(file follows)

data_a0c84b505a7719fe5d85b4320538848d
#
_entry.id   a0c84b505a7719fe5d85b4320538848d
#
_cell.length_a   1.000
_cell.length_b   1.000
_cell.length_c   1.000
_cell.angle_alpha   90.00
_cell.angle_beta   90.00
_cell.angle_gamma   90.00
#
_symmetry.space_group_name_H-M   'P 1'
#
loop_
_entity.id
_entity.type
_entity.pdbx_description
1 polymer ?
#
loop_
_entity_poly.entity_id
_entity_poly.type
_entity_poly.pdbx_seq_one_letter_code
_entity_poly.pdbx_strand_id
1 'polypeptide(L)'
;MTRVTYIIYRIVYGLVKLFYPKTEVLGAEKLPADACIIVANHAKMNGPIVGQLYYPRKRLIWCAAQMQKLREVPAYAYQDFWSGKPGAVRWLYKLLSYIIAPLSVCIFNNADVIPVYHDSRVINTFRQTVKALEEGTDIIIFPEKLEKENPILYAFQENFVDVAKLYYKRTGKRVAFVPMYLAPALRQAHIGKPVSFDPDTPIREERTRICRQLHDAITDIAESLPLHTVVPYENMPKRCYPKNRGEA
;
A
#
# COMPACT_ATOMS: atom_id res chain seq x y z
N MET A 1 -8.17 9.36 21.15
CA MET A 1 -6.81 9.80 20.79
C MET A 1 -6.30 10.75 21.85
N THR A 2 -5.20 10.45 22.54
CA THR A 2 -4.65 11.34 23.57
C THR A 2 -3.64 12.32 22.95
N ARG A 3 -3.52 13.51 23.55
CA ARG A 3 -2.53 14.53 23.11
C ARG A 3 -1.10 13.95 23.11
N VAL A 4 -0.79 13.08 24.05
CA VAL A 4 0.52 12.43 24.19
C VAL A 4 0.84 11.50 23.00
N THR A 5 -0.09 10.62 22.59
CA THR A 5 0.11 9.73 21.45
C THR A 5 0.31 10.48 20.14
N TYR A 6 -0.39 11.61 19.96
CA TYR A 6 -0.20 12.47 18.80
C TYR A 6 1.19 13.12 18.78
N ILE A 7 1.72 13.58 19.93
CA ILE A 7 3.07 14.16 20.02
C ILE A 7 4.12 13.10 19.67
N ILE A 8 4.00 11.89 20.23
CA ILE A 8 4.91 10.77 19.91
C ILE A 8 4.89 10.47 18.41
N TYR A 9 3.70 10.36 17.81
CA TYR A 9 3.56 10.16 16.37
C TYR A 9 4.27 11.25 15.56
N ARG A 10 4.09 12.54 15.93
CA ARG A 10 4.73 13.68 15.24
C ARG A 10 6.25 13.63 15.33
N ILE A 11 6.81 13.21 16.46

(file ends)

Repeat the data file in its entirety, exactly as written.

data_a0c84b505a7719fe5d85b4320538848d
#
_entry.id   a0c84b505a7719fe5d85b4320538848d
#
_cell.length_a   1.000
_cell.length_b   1.000
_cell.length_c   1.000
_cell.angle_alpha   90.00
_cell.angle_beta   90.00
_cell.angle_gamma   90.00
#
_symmetry.space_group_name_H-M   'P 1'
#
loop_
_entity.id
_entity.type
_entity.pdbx_description
1 polymer ?
#
loop_
_entity_poly.entity_id
_entity_poly.type
_entity_poly.pdbx_seq_one_letter_code
_entity_poly.pdbx_strand_id
1 'polypeptide(L)'
;MTRVTYIIYRIVYGLVKLFYPKTEVLGAEKLPADACIIVANHAKMNGPIVGQLYYPRKRLIWCAAQMQKLREVPAYAYQDFWSGKPGAVRWLYKLLSYIIAPLSVCIFNNADVIPVYHDSRVINTFRQTVKALEEGTDIIIFPEKLEKENPILYAFQENFVDVAKLYYKRTGKRVAFVPMYLAPALRQAHIGKPVSFDPDTPIREERTRICRQLHDAITDIAESLPLHTVVPYENMPKRCYPKNRGEA
;
A
#
# COMPACT_ATOMS: atom_id res chain seq x y z
N MET A 1 -8.17 9.36 21.15
CA MET A 1 -6.81 9.80 20.79
C MET A 1 -6.30 10.75 21.85
N THR A 2 -5.20 10.45 22.54
CA THR A 2 -4.65 11.34 23.57
C THR A 2 -3.64 12.32 22.95
N ARG A 3 -3.52 13.51 23.55
CA ARG A 3 -2.53 14.53 23.11
C ARG A 3 -1.10 13.95 23.11
N VAL A 4 -0.79 13.08 24.05
CA VAL A 4 0.52 12.43 24.19
C VAL A 4 0.84 11.50 23.00
N THR A 5 -0.09 10.62 22.59
CA THR A 5 0.11 9.73 21.45
C THR A 5 0.31 10.48 20.14
N TYR A 6 -0.39 11.61 19.96
CA TYR A 6 -0.20 12.47 18.80
C TYR A 6 1.19 13.12 18.78
N ILE A 7 1.72 13.58 19.93
CA ILE A 7 3.07 14.16 20.02
C ILE A 7 4.12 13.10 19.67
N ILE A 8 4.00 11.89 20.23
CA ILE A 8 4.91 10.77 19.91
C ILE A 8 4.89 10.47 18.41
N TYR A 9 3.70 10.36 17.81
CA TYR A 9 3.56 10.16 16.37
C TYR A 9 4.27 11.25 15.56
N ARG A 10 4.09 12.54 15.93
CA ARG A 10 4.73 13.68 15.24
C ARG A 10 6.25 13.63 15.33
N ILE A 11 6.81 13.21 16.46